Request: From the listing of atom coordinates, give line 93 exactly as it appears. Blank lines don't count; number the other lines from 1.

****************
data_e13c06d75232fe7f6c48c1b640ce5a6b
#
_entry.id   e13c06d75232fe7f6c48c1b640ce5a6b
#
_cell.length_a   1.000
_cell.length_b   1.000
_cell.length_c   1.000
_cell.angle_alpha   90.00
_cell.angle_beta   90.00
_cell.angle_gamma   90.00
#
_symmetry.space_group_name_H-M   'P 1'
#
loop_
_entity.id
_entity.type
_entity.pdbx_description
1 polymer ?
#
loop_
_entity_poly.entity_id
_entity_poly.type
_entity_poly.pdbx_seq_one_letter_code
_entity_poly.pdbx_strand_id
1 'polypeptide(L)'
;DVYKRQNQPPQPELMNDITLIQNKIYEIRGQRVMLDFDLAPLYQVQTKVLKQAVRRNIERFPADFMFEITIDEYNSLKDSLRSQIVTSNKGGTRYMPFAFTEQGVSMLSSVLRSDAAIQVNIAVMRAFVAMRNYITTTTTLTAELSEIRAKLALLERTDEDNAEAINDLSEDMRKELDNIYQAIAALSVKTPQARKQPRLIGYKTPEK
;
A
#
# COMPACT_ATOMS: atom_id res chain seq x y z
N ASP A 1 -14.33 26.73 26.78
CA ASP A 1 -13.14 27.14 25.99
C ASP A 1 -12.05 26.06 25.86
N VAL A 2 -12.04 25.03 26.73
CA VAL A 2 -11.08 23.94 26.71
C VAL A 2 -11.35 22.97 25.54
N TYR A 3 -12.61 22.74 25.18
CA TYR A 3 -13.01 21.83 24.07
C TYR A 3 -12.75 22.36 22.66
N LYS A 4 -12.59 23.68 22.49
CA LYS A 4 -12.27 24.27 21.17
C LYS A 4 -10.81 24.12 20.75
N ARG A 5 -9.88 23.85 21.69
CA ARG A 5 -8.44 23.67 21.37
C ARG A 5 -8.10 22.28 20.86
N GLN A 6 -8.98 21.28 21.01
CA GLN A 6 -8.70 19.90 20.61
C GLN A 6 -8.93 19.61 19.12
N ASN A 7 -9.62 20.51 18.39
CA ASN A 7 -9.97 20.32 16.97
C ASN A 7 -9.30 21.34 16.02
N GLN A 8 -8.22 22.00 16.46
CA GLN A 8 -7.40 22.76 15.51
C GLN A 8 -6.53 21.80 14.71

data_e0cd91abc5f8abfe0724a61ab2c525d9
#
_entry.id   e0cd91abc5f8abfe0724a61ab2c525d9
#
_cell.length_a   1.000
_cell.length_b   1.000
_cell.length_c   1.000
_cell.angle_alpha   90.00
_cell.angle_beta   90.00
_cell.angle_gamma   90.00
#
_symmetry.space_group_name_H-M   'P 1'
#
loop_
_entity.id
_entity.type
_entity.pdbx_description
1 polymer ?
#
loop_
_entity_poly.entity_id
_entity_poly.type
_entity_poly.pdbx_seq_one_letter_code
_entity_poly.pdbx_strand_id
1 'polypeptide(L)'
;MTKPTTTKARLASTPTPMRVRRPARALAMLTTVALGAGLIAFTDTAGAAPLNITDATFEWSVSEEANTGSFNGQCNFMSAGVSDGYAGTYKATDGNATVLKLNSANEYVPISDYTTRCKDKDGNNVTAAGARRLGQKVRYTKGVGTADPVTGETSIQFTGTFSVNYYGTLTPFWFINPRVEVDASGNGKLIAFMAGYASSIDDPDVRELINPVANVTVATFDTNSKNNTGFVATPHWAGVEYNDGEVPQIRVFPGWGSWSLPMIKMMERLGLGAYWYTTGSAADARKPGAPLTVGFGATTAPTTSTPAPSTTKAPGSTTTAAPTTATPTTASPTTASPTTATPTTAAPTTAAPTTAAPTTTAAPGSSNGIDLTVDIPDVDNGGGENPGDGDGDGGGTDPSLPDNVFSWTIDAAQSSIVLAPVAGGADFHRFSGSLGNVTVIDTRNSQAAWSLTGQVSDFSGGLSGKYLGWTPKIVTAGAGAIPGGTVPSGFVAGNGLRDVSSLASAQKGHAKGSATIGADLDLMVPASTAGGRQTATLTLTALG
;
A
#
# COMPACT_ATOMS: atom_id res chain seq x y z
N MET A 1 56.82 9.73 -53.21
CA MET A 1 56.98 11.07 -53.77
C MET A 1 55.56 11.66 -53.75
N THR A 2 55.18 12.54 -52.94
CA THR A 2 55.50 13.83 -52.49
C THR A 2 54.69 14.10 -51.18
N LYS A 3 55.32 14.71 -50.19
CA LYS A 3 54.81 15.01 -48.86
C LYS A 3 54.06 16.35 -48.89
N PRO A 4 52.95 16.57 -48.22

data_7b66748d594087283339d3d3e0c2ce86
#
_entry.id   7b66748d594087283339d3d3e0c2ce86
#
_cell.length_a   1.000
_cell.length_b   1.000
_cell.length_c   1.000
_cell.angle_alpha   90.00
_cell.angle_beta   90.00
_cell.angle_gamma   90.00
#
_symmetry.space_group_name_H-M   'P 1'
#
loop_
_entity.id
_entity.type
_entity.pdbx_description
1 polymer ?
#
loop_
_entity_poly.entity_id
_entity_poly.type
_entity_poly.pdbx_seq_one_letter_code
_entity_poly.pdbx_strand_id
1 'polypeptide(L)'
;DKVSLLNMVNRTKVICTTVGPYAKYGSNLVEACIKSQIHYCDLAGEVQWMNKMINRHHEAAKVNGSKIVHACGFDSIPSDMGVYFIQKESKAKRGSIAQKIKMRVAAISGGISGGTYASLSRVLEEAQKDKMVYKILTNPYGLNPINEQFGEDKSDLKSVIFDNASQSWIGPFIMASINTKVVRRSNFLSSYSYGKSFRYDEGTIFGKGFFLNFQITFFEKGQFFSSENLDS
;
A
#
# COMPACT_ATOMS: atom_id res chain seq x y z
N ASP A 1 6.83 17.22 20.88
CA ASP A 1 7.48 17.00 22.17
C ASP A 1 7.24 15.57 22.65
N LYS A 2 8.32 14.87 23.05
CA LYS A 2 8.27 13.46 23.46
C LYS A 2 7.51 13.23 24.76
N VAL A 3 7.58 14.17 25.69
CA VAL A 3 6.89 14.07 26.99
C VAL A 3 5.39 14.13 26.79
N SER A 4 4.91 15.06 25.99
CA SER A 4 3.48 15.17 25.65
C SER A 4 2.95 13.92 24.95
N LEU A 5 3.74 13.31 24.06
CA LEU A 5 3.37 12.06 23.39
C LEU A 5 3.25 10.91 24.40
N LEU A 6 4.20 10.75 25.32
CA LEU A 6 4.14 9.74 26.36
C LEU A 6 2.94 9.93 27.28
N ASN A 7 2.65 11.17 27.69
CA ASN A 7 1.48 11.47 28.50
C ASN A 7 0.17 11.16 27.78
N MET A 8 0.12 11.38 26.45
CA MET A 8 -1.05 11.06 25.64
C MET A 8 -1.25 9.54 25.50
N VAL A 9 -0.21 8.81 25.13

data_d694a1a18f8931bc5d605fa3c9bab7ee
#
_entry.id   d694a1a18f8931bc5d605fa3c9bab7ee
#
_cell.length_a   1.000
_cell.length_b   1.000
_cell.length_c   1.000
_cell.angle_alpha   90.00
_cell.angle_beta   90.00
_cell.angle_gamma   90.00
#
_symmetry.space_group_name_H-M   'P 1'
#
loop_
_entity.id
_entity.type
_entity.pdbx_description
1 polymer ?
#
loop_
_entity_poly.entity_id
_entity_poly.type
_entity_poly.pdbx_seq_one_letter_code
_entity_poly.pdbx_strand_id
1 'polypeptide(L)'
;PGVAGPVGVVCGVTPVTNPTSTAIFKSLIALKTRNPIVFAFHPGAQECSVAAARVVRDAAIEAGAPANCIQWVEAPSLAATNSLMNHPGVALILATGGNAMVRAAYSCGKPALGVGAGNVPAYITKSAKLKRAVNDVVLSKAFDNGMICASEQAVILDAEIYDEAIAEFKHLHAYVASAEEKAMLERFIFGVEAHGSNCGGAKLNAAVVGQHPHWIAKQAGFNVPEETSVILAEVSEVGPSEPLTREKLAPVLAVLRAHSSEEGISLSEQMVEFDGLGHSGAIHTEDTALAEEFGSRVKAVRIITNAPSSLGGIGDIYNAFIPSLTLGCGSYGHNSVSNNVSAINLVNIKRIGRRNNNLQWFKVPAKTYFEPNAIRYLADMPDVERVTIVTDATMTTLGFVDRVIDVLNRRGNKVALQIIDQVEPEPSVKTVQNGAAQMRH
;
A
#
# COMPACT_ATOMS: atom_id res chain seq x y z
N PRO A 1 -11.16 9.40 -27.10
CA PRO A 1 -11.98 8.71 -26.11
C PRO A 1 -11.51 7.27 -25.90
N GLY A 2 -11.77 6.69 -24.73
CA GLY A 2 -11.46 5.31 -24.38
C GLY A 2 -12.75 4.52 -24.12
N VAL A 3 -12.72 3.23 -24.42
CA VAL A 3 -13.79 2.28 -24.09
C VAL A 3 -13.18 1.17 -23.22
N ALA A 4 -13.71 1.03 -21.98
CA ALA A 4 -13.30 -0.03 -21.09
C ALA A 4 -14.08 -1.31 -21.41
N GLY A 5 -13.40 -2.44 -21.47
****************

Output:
C LYS A 3 54.06 16.35 -48.89